JARTS – Scotland Crash

While the Easter bank holiday normally means doing that long overdue DIY, visiting family or dragging the kids round an amusement park, for 85 Wing’s Joint Aircraft Recovery and Transportation Squadron (JARTS) the weekend was interrupted when the oncall Crash Team deployed to the outer reaches of Scotland.

Through its duty Crash Teams, JARTS provides a crash recovery capability all year round with each member fully trained in Post Crash Management, crash recovery techniques and operating an array of specialist equipment. When on crash cover, each team member is on-call to deploy anywhere in the world within 12 hours from their base at MoD Boscombe Down, Wiltshire; either to respond to a military crash or in support of the civilian Air Accident Investigation Branch (AAIB) within the UK.

The team received such a call late on Easter Sunday: a light aircraft had crashed in a remote area of the Scottish Highlands. After a quick call to gather the team, WO Payne, the Duty Aircraft Recovery Officer deployed with his team first thing the following morning, for the long convoy north. After 10 hours on the road, they arrived in the area and immediately started planning the recovery.

WO Payne and his team were faced with problems straight away. He said: “One of the initial thoughts at any crash site is accessibility into the location itself. This was particularly problematic on this occasion. Due to the remoteness of the location, access on foot would have taken several hours, access by tracked vehicles was taking upwards of two hours, significantly prolonging the recovery. For this reason, and also to facilitate eventual removal of the wreckage, the AAIB contracted in a helicopter.”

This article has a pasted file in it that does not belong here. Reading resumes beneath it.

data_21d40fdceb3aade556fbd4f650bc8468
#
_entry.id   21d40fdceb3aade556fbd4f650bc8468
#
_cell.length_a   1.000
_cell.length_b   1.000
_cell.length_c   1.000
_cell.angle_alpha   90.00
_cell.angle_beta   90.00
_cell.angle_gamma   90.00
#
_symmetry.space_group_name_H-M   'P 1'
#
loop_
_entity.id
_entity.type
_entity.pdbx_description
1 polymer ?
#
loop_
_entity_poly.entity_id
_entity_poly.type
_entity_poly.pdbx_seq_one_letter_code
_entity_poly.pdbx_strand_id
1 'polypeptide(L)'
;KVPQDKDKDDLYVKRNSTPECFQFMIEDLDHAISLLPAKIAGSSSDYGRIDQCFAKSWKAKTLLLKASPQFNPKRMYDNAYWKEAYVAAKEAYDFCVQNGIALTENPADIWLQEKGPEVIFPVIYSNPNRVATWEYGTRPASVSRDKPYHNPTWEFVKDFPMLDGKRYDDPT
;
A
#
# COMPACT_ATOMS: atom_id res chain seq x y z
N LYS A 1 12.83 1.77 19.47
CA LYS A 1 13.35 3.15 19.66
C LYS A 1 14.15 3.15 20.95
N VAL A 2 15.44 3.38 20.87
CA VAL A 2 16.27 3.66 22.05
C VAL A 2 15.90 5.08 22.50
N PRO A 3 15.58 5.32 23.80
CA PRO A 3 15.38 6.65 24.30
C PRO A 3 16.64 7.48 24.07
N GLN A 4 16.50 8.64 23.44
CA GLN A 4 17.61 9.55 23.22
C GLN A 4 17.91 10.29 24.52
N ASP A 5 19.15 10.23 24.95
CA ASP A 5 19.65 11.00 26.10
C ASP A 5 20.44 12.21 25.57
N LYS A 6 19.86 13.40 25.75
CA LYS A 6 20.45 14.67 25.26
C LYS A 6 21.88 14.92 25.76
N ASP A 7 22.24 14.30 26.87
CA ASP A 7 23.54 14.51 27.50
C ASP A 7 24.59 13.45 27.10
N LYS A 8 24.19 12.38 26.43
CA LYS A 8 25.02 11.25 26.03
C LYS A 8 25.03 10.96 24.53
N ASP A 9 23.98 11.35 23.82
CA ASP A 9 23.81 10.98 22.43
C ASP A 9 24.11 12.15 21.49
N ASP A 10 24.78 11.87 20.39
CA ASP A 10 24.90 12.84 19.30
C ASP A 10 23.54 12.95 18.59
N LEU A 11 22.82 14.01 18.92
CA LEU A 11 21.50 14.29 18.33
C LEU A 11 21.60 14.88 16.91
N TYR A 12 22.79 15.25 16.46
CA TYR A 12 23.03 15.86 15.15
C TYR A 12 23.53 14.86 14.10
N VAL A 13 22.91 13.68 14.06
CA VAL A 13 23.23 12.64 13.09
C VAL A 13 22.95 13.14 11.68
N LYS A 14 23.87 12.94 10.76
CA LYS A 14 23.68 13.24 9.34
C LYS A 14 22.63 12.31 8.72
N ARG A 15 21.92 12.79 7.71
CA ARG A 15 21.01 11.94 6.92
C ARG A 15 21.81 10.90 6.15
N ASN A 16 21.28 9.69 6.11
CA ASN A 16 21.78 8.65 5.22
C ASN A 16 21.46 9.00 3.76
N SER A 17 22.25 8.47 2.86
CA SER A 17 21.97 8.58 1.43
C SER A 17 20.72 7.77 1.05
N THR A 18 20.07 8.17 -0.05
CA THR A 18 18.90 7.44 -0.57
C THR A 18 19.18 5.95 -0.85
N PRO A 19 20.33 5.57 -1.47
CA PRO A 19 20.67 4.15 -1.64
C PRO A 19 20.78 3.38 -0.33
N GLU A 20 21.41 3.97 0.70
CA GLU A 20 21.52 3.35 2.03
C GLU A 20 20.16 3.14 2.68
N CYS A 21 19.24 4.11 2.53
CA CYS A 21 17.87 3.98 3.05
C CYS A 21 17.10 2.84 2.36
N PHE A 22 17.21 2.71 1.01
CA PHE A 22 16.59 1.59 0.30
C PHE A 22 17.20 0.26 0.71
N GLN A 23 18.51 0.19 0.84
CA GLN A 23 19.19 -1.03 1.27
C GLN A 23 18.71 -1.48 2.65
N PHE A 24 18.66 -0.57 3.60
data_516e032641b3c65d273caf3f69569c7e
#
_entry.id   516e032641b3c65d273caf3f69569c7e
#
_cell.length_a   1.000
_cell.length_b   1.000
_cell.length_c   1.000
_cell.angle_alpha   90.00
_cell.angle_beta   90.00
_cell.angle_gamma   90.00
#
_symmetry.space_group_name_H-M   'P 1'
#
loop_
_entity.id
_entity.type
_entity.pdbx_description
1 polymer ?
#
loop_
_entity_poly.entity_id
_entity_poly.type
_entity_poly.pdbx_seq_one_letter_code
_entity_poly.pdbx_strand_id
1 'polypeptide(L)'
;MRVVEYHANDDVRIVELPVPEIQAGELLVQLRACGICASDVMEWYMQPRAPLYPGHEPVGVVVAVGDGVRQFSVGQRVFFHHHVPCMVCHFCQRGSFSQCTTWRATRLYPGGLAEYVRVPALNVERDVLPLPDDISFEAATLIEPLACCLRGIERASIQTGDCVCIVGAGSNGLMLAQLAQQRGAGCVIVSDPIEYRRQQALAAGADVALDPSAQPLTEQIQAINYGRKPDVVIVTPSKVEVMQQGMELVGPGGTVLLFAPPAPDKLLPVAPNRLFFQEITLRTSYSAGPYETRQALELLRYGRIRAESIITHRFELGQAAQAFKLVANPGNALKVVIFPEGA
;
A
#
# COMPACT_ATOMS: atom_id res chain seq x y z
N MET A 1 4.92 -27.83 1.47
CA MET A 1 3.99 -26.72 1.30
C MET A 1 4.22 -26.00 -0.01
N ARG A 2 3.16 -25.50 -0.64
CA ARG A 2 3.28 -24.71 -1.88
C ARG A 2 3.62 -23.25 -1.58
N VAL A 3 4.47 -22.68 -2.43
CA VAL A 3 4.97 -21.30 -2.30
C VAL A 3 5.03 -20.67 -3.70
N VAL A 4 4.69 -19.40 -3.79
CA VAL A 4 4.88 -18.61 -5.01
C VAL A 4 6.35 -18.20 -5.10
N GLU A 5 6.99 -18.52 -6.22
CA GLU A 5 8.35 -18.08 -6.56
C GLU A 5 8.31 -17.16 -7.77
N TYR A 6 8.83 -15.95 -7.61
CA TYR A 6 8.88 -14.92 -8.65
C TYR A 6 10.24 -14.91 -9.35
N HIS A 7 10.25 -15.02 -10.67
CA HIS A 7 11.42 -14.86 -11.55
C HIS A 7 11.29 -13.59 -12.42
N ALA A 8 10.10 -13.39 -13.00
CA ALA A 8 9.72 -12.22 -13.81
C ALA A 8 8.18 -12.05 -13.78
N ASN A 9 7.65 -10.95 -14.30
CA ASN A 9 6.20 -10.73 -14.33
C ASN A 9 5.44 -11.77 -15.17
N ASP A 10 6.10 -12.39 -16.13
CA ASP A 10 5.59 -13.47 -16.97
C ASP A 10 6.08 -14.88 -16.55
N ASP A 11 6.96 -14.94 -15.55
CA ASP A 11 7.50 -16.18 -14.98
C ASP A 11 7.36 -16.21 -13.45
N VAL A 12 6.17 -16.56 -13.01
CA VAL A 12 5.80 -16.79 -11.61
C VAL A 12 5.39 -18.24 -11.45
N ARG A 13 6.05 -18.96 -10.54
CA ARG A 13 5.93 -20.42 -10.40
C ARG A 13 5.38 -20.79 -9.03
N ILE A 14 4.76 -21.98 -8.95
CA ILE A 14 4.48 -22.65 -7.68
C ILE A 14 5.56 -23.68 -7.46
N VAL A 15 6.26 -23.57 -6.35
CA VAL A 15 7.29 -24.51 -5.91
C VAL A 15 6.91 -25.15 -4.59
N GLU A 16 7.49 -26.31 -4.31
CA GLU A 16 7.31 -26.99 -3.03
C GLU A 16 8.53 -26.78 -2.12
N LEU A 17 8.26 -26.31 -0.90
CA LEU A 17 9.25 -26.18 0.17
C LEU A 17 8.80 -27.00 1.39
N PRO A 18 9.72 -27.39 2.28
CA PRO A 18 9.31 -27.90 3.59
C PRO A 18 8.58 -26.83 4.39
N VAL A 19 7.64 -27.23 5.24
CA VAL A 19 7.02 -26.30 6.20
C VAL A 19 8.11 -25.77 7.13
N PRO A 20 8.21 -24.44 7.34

Coming from Inverness, the helicopter was used to shuttle the team and their equipment to the crash site from their RV point at Inverawe Smokery as well as recovering the debris in under-slung loads by helicopter. At the crash site, the team used disc cutters to cut the wreckage sufficiently enough to be transportable under the helicopter.

Once the wreckage was recovered, it was loaded onto an 8-tonne truck in order to transport it to the AAIB’s Farnborough headquarters. Along the route to Farnborough, the truck was either guarded by police or parked at secure military establishments to ensure the safety of the load; now evidence in an investigation. The wreckage will stay at Farnborough until the AAIB have finished their investigation and any police action has been completed. Following this, it will be handed to the insurance company for disposal.

The Crash Team finally arrived back at Boscombe Down on Friday night. They serviced their equipment, handed over the crash cover responsibility to the next team, and went for a well deserved beer.

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